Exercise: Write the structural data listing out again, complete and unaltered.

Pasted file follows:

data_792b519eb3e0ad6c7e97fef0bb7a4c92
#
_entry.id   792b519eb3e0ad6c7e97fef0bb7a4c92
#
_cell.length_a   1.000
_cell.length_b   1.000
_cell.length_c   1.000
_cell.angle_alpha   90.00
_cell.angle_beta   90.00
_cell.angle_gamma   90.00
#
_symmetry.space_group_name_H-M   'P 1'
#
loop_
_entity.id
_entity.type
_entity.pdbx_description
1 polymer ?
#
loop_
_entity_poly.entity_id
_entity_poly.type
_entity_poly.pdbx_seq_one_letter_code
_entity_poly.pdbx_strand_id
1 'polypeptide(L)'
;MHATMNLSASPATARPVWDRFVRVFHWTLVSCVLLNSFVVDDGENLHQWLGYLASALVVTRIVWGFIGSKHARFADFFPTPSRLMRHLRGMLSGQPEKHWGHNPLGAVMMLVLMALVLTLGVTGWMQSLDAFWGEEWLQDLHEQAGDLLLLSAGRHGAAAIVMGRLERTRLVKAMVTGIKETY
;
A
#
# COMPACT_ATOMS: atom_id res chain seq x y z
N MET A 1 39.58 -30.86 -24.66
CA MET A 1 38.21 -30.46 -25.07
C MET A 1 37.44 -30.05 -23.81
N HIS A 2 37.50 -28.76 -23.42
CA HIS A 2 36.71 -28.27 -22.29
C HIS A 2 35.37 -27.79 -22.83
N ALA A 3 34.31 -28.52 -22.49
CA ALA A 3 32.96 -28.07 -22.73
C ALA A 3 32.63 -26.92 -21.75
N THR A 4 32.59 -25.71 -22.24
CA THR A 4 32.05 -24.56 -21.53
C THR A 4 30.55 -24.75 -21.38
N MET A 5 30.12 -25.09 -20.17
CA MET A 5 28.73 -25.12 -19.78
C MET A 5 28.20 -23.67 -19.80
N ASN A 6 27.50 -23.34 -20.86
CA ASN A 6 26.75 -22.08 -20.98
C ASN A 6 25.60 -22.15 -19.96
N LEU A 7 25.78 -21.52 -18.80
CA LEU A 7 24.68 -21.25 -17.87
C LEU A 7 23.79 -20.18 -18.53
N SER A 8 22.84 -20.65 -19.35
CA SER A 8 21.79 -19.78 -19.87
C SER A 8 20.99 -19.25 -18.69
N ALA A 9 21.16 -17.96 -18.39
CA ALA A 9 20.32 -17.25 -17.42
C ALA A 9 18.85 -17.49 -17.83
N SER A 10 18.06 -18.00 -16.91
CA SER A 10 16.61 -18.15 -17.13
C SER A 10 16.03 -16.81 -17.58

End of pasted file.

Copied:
data_792b519eb3e0ad6c7e97fef0bb7a4c92
#
_entry.id   792b519eb3e0ad6c7e97fef0bb7a4c92
#
_cell.length_a   1.000
_cell.length_b   1.000
_cell.length_c   1.000
_cell.angle_alpha   90.00
_cell.angle_beta   90.00
_cell.angle_gamma   90.00
#
_symmetry.space_group_name_H-M   'P 1'
#
loop_
_entity.id
_entity.type
_entity.pdbx_description
1 polymer ?
#
loop_
_entity_poly.entity_id
_entity_poly.type
_entity_poly.pdbx_seq_one_letter_code
_entity_poly.pdbx_strand_id
1 'polypeptide(L)'
;MHATMNLSASPATARPVWDRFVRVFHWTLVSCVLLNSFVVDDGENLHQWLGYLASALVVTRIVWGFIGSKHARFADFFPTPSRLMRHLRGMLSGQPEKHWGHNPLGAVMMLVLMALVLTLGVTGWMQSLDAFWGEEWLQDLHEQAGDLLLLSAGRHGAAAIVMGRLERTRLVKAMVTGIKETY
;
A
#
# COMPACT_ATOMS: atom_id res chain seq x y z
N MET A 1 39.58 -30.86 -24.66
CA MET A 1 38.21 -30.46 -25.07
C MET A 1 37.44 -30.05 -23.81
N HIS A 2 37.50 -28.76 -23.42
CA HIS A 2 36.71 -28.27 -22.29
C HIS A 2 35.37 -27.79 -22.83
N ALA A 3 34.31 -28.52 -22.49
CA ALA A 3 32.96 -28.07 -22.73
C ALA A 3 32.63 -26.92 -21.75
N THR A 4 32.59 -25.71 -22.24
CA THR A 4 32.05 -24.56 -21.53
C THR A 4 30.55 -24.75 -21.38
N MET A 5 30.12 -25.09 -20.17
CA MET A 5 28.73 -25.12 -19.78
C MET A 5 28.20 -23.67 -19.80
N ASN A 6 27.50 -23.34 -20.86
CA ASN A 6 26.75 -22.08 -20.98
C ASN A 6 25.60 -22.15 -19.96
N LEU A 7 25.78 -21.52 -18.80
CA LEU A 7 24.68 -21.25 -17.87
C LEU A 7 23.79 -20.18 -18.53
N SER A 8 22.84 -20.65 -19.35
CA SER A 8 21.79 -19.78 -19.87
C SER A 8 20.99 -19.25 -18.69
N ALA A 9 21.16 -17.96 -18.39
CA ALA A 9 20.32 -17.25 -17.42
C ALA A 9 18.85 -17.49 -17.83
N SER A 10 18.06 -18.00 -16.91
CA SER A 10 16.61 -18.15 -17.13
C SER A 10 16.03 -16.81 -17.58